After this story the prince once again made no comment. He merely asked that the third story begin. The three brothers were quite upset by this and as the last brother began his tale he had quite a frown upon his face. But he was still quite determined to make up a story so absurd that the prince could not this time help but doubt its truthfulness. And so he began his tale:

“One day as I was walking along the banks of the river I saw that all the fishermen seemed quite unhappy. I inquired as to why they seemed so sad. They therefore informed me that they had not caught one fish in a week and their families were going hungry as a result. I told them that I would try and help them. So I dove into the water and was immediately transformed into a fish. I swam around until I saw the source of the problem. A giant fish had eaten all the smaller fish and was himself avoiding the fishermen’s nets. When this giant saw me he came toward me and was about to devour me, but I changed back to human form and slashed the fish open with my sword. The fish inside his belly were then able to escape. Many swam right into the waiting nets. When I returned to shore many of the fish were so thankful that I had saved them that they returned with me. When the fishermen saw all these fish jumping onto shore after me they were indeed pleased and rewarded me abundantly.”

When this story was finished the prince did not doubt a word of it. The three brothers were quite upset, but at least they knew that they would not doubt the words of the prince. And so the prince began his tale:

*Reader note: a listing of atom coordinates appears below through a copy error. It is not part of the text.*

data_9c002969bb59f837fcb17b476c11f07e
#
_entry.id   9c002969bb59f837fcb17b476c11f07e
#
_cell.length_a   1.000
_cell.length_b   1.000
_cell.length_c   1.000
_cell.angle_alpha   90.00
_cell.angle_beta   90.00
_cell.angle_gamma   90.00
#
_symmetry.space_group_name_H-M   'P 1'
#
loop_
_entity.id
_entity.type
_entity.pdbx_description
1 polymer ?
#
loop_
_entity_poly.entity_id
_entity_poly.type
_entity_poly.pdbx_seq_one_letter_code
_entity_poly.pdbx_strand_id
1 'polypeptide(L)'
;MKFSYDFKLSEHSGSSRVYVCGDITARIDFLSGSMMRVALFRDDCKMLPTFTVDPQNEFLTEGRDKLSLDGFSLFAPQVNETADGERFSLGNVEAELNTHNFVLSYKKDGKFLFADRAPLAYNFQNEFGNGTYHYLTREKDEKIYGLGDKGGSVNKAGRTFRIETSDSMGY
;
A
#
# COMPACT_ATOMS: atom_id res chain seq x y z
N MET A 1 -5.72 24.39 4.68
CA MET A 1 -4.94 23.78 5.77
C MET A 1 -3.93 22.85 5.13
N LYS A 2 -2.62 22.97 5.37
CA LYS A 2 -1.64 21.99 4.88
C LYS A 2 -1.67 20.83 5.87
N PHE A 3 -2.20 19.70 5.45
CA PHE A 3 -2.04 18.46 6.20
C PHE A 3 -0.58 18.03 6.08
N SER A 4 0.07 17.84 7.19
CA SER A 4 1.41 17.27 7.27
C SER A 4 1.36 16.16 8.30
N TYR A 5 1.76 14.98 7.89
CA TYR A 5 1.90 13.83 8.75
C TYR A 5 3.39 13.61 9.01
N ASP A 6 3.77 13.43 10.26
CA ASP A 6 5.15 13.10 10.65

“I am a prince of great wealth and property. I am on the road in search of three slaves who have escaped from me. I have searched high and low for them as they were very valuable property. I was about to give up the search when I met you three fellows. But now my search is ended because I have found my missing slaves, because you gentlemen are they.”

When the brothers heard these words they were shocked. If they agreed to the prince’s story then they were admitting that they were his slaves, but if they doubted what he said then they lost the bet and became his slaves anyway. The brothers were so upset by the cleverness of the prince that they said not a word. The passer-by who was judging the contest nevertheless declared that the prince had won the wager.

The prince did not make slaves of these men but instead allowed them to return to their village with the promise that they would never tell tall tales again. And the three brothers were thereafter known throughout the land for their honesty and truthfulness.

Favorite Folktales From Around The World edited by Jane Yolen. Pantheon Fairy Tale & Folklore Library.
The Tall Tales: I.K. Junne, Floating Clouds, Floating Dreams: Favorite Asian Folktales
( Garden City, N..Y.: Doubleday, 1974), pp. 3-5.

Tall Tales in Myanmar